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It is the announcement that many were waiting for.
The Communist Party of China proposed to eliminate the two-term limit for the president, a measure that will allow the current president, Xi Jinping, to stay in power beyond his second term, which ends in 2023.
The proposal, announced on Sunday by the state agency Xinhua, has yet to be approved by the Chinese parliament.
But no one doubts the favorable vote of the National People’s Congress, which will begin a new session on the 5th of March.
After all, as explained by Celia Hatton, Asia Pacific’s editor of the World Service of the BBC, Xi Jinping, she has become the dominant figure in Chinese politics and counts on the loyalty of all the factions of the ruling party, the army and the business elite.
And that “has made him the most powerful leader in the country since Mao Zedong, ” says Hatton.
Xi’s photo – Hatton tells – appears regularly on posters throughout the country, and his authorized nickname – “Papa Xi” – appears on official songs.
It is estimated that last week some 800 million of his fellow citizens tuned in to the annual gala in celebration of the new Chinese lunar year, which also marked the beginning of the “new era of Chinese thought” promoted by Xi.
And if for decades, the Communist Party of China was the one that dominated life in the country, now it is Xi Jinping who occupies that place, overshadowing the party that brought him to power.
Man of changes
In the past, the man at the head of the party was in charge for a limited period of time and each leader obediently handed power to his successor after a decade.
“But Xi Jinping started to change things from the beginning of his term,” says Hatton.
Xi quickly promoted an anti-corruption campaign that disciplined more than one million members of the party for corruption, usually for accepting bribes or mismanagement of public resources.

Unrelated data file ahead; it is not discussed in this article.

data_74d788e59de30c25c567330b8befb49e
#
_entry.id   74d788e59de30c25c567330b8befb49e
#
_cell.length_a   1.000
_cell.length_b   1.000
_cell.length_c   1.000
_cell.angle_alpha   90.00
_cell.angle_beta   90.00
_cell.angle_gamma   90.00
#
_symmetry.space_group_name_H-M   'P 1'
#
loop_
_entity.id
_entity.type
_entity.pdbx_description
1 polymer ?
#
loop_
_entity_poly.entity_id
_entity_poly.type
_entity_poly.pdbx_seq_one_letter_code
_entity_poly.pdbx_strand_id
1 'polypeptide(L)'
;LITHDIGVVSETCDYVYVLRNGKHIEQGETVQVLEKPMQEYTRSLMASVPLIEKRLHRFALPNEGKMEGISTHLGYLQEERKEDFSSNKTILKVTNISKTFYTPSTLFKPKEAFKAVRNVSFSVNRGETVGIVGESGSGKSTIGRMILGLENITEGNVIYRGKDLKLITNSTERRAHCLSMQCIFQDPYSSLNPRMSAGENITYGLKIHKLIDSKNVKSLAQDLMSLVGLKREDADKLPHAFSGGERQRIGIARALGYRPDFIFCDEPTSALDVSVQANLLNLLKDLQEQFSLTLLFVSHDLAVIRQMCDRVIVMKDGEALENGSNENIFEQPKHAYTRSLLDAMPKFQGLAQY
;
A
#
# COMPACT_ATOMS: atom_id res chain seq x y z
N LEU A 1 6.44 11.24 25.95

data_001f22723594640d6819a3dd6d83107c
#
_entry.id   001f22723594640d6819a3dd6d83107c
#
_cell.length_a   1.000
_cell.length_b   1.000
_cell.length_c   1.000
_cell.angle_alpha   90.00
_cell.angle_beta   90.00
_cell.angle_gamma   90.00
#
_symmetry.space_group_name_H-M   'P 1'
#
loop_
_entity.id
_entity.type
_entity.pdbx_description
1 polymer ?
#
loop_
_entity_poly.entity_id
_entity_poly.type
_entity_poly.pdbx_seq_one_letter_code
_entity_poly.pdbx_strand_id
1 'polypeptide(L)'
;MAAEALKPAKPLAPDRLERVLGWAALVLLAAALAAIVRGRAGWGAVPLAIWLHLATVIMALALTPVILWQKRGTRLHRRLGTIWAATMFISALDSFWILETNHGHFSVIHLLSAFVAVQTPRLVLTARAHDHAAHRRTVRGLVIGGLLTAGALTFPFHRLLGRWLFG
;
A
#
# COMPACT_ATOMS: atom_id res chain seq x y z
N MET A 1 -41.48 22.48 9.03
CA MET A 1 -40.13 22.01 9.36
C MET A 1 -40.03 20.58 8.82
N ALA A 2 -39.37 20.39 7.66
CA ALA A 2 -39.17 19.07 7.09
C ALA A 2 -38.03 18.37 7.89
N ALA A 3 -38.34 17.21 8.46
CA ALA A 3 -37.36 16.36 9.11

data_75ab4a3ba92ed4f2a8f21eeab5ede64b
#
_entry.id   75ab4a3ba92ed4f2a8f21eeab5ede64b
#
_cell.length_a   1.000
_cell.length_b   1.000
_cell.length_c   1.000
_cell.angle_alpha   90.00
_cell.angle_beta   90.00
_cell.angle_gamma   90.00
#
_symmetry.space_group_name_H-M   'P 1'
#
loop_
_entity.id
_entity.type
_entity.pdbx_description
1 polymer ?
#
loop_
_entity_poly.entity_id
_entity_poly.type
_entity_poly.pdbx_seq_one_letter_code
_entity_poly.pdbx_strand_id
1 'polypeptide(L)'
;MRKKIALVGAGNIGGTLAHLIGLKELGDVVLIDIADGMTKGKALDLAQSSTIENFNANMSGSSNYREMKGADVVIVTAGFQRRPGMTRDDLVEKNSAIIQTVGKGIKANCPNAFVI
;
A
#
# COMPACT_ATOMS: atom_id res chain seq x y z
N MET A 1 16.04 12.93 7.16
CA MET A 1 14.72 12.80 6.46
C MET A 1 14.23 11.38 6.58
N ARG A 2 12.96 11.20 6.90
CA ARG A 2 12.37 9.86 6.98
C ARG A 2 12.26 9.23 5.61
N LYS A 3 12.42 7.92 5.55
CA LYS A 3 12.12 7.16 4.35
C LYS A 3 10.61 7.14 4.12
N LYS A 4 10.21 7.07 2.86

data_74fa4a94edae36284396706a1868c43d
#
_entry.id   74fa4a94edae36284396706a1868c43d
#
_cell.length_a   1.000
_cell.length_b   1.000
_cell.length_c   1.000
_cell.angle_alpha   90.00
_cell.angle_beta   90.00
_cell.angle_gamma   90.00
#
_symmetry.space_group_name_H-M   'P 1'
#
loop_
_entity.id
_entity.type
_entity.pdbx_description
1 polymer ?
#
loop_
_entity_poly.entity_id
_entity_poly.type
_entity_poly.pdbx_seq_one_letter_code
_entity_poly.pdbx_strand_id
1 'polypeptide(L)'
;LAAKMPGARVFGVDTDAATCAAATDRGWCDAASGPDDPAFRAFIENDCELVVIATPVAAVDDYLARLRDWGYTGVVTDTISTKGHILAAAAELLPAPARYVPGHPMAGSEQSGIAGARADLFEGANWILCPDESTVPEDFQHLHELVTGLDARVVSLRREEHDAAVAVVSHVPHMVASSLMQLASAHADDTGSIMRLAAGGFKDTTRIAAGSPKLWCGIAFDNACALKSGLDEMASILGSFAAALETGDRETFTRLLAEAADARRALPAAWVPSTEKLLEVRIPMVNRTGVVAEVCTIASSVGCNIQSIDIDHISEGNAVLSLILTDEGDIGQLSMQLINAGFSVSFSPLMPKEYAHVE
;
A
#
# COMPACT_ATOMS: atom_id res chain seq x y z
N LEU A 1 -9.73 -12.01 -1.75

Conveniently, the same campaign eliminated its main political rivals , and silenced and subdued the undecided.
The president also demonstrated a clear political vision from the beginning, promoting large national projects with international initiatives such as the new silk route and announcing major plans to end the country’s poverty before 2020.
In addition, it was speculated for some time that he could press to continue as president, because Xi is so powerful that it was difficult to imagine who could succeed him in five years.
“In fact, the leadership had been preparing the ground for this announcement: at a major party meeting last October, Xi challenged tradition by not appointing an obvious successor,” says Hatton.
For now, it is not clear until when the current president could remain in power.
But an editorial in the state newspaper Global Times states that the change “does not mean that the Chinese president will have a mandate for life .”
The newspaper also quoted Su Wie, an academic and member of the Communist Party, who said the decision was significant because China needed “stable, strong and consistent leadership” from 2020 to 2035.
But the greater power that Xi would acquire has also alarmed some observers.
“I think he’s going to become emperor for life, ” Willy Lam, a political science professor at the Chinese University of Hong Kong, told AFP.